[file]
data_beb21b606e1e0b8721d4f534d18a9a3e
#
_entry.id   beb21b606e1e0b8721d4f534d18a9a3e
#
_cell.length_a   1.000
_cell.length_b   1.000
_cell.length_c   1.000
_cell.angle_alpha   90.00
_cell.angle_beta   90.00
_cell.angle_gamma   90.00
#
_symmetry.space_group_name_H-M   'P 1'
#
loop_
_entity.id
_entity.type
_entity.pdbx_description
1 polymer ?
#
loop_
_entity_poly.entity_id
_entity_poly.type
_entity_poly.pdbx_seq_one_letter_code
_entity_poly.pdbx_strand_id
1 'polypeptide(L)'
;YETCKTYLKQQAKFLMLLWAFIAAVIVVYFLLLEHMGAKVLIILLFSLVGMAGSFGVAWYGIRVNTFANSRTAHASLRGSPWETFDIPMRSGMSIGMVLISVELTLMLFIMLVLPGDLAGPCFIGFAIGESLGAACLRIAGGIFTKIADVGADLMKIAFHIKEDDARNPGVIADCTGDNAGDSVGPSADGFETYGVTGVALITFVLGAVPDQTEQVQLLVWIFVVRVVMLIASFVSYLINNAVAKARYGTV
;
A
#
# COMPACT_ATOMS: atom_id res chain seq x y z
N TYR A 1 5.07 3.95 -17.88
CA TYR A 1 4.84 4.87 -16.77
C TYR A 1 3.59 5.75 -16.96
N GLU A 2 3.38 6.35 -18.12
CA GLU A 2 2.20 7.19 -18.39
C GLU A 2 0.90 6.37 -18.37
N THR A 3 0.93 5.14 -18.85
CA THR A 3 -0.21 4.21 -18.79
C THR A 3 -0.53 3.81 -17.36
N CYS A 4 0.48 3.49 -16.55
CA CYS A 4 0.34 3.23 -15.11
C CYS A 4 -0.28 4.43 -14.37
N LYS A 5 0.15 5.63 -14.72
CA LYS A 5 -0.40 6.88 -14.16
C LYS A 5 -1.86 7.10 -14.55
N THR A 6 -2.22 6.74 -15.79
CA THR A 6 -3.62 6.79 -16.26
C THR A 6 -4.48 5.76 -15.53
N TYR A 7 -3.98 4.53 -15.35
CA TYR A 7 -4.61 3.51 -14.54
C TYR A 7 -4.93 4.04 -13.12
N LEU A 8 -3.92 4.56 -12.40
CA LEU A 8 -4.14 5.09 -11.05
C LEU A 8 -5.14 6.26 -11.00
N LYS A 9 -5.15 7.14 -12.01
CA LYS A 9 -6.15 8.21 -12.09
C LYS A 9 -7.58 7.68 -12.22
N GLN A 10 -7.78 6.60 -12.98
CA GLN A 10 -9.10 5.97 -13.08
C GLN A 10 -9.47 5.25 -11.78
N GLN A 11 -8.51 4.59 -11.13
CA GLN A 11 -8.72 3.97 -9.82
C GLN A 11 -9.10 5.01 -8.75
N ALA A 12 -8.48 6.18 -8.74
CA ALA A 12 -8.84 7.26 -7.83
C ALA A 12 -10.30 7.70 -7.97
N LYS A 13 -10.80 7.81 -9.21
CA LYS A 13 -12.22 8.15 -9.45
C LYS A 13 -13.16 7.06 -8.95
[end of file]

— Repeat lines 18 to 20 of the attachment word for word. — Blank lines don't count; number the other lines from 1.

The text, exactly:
1 polymer ?
#
loop_